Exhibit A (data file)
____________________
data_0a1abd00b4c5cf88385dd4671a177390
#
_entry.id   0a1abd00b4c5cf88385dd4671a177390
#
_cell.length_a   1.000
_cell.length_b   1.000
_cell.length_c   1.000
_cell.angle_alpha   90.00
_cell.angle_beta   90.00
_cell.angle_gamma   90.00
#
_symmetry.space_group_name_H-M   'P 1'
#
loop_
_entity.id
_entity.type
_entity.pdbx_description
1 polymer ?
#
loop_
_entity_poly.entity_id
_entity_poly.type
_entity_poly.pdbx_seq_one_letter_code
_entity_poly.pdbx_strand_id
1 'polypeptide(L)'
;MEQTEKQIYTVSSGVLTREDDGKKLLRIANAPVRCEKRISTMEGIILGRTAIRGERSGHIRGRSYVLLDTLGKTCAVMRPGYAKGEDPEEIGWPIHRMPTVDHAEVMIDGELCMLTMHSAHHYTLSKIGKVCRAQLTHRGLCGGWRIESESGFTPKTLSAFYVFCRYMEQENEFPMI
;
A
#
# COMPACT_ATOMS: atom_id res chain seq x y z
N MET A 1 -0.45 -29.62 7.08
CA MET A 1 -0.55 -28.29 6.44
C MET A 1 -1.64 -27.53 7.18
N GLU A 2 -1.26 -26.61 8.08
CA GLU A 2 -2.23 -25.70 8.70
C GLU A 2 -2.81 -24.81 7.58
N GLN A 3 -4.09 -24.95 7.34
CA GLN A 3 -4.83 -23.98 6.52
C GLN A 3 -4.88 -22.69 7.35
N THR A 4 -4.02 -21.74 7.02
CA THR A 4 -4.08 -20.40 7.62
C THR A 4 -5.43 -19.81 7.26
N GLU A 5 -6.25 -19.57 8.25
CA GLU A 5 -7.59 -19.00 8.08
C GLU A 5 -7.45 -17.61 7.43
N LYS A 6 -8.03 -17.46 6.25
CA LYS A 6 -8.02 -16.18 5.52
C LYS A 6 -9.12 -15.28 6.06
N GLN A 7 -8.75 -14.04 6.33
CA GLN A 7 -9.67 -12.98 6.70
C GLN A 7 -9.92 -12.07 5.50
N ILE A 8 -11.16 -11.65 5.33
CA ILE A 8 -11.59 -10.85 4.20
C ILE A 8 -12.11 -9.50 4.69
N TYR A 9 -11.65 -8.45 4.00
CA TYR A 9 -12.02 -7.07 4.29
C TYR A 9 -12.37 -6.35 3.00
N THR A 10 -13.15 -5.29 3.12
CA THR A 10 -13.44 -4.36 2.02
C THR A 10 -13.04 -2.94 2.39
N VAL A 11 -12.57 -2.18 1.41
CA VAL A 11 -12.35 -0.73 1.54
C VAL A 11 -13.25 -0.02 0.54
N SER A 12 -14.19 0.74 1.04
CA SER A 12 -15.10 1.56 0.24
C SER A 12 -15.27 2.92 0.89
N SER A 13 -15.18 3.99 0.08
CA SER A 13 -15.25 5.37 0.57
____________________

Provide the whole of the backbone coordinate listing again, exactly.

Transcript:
data_0a1abd00b4c5cf88385dd4671a177390
#
_entry.id   0a1abd00b4c5cf88385dd4671a177390
#
_cell.length_a   1.000
_cell.length_b   1.000
_cell.length_c   1.000
_cell.angle_alpha   90.00
_cell.angle_beta   90.00
_cell.angle_gamma   90.00
#
_symmetry.space_group_name_H-M   'P 1'
#
loop_
_entity.id
_entity.type
_entity.pdbx_description
1 polymer ?
#
loop_
_entity_poly.entity_id
_entity_poly.type
_entity_poly.pdbx_seq_one_letter_code
_entity_poly.pdbx_strand_id
1 'polypeptide(L)'
;MEQTEKQIYTVSSGVLTREDDGKKLLRIANAPVRCEKRISTMEGIILGRTAIRGERSGHIRGRSYVLLDTLGKTCAVMRPGYAKGEDPEEIGWPIHRMPTVDHAEVMIDGELCMLTMHSAHHYTLSKIGKVCRAQLTHRGLCGGWRIESESGFTPKTLSAFYVFCRYMEQENEFPMI
;
A
#
# COMPACT_ATOMS: atom_id res chain seq x y z
N MET A 1 -0.45 -29.62 7.08
CA MET A 1 -0.55 -28.29 6.44
C MET A 1 -1.64 -27.53 7.18
N GLU A 2 -1.26 -26.61 8.08
CA GLU A 2 -2.23 -25.70 8.70
C GLU A 2 -2.81 -24.81 7.58
N GLN A 3 -4.09 -24.95 7.34
CA GLN A 3 -4.83 -23.98 6.52
C GLN A 3 -4.88 -22.69 7.35
N THR A 4 -4.02 -21.74 7.02
CA THR A 4 -4.08 -20.40 7.62
C THR A 4 -5.43 -19.81 7.26
N GLU A 5 -6.25 -19.57 8.25
CA GLU A 5 -7.59 -19.00 8.08
C GLU A 5 -7.45 -17.61 7.43
N LYS A 6 -8.03 -17.46 6.25
CA LYS A 6 -8.02 -16.18 5.52
C LYS A 6 -9.12 -15.28 6.06
N GLN A 7 -8.75 -14.04 6.33
CA GLN A 7 -9.67 -12.98 6.70
C GLN A 7 -9.92 -12.07 5.50
N ILE A 8 -11.16 -11.65 5.33
CA ILE A 8 -11.59 -10.85 4.20
C ILE A 8 -12.11 -9.50 4.69
N TYR A 9 -11.65 -8.45 4.00
CA TYR A 9 -12.02 -7.07 4.29
C TYR A 9 -12.37 -6.35 3.00
N THR A 10 -13.15 -5.29 3.12
CA THR A 10 -13.44 -4.36 2.02
C THR A 10 -13.04 -2.94 2.39
N VAL A 11 -12.57 -2.18 1.41
CA VAL A 11 -12.35 -0.73 1.54
C VAL A 11 -13.25 -0.02 0.54
N SER A 12 -14.19 0.74 1.04
CA SER A 12 -15.10 1.56 0.24
C SER A 12 -15.27 2.92 0.89
N SER A 13 -15.18 3.99 0.08
CA SER A 13 -15.25 5.37 0.57